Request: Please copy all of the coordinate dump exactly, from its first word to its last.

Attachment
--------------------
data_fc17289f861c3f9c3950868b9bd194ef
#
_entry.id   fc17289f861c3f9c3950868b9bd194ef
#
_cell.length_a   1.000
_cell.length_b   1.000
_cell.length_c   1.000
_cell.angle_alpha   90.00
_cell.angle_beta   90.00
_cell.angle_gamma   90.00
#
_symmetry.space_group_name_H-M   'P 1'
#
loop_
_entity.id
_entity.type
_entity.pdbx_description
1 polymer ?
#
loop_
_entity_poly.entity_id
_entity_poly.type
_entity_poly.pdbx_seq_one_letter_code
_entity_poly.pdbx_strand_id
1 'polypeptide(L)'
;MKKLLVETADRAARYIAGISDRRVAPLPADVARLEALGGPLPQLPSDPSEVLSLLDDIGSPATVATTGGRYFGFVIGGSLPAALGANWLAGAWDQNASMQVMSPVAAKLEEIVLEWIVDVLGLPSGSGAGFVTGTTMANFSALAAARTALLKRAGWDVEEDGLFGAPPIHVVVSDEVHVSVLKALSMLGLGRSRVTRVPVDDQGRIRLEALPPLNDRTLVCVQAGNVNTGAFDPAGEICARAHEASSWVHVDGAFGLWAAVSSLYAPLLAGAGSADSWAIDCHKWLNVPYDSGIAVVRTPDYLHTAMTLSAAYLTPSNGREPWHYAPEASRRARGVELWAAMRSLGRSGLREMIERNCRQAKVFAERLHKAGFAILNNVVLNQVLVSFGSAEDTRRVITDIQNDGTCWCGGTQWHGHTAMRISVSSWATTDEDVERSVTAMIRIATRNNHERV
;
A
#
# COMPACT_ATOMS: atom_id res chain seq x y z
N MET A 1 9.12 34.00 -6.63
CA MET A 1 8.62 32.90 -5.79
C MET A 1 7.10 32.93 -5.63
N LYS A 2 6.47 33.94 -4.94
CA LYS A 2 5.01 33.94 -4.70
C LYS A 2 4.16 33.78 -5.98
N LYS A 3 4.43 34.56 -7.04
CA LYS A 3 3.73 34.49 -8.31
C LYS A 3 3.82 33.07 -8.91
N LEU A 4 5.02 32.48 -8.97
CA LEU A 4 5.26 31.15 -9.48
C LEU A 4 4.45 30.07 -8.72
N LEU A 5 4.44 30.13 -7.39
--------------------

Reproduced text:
data_fc17289f861c3f9c3950868b9bd194ef
#
_entry.id   fc17289f861c3f9c3950868b9bd194ef
#
_cell.length_a   1.000
_cell.length_b   1.000
_cell.length_c   1.000
_cell.angle_alpha   90.00
_cell.angle_beta   90.00
_cell.angle_gamma   90.00
#
_symmetry.space_group_name_H-M   'P 1'
#
loop_
_entity.id
_entity.type
_entity.pdbx_description
1 polymer ?
#
loop_
_entity_poly.entity_id
_entity_poly.type
_entity_poly.pdbx_seq_one_letter_code
_entity_poly.pdbx_strand_id
1 'polypeptide(L)'
;MKKLLVETADRAARYIAGISDRRVAPLPADVARLEALGGPLPQLPSDPSEVLSLLDDIGSPATVATTGGRYFGFVIGGSLPAALGANWLAGAWDQNASMQVMSPVAAKLEEIVLEWIVDVLGLPSGSGAGFVTGTTMANFSALAAARTALLKRAGWDVEEDGLFGAPPIHVVVSDEVHVSVLKALSMLGLGRSRVTRVPVDDQGRIRLEALPPLNDRTLVCVQAGNVNTGAFDPAGEICARAHEASSWVHVDGAFGLWAAVSSLYAPLLAGAGSADSWAIDCHKWLNVPYDSGIAVVRTPDYLHTAMTLSAAYLTPSNGREPWHYAPEASRRARGVELWAAMRSLGRSGLREMIERNCRQAKVFAERLHKAGFAILNNVVLNQVLVSFGSAEDTRRVITDIQNDGTCWCGGTQWHGHTAMRISVSSWATTDEDVERSVTAMIRIATRNNHERV
;
A
#
# COMPACT_ATOMS: atom_id res chain seq x y z
N MET A 1 9.12 34.00 -6.63
CA MET A 1 8.62 32.90 -5.79
C MET A 1 7.10 32.93 -5.63
N LYS A 2 6.47 33.94 -4.94
CA LYS A 2 5.01 33.94 -4.70
C LYS A 2 4.16 33.78 -5.98
N LYS A 3 4.43 34.56 -7.04
CA LYS A 3 3.73 34.49 -8.31
C LYS A 3 3.82 33.07 -8.91
N LEU A 4 5.02 32.48 -8.97
CA LEU A 4 5.26 31.15 -9.48
C LEU A 4 4.45 30.07 -8.72
N LEU A 5 4.44 30.13 -7.39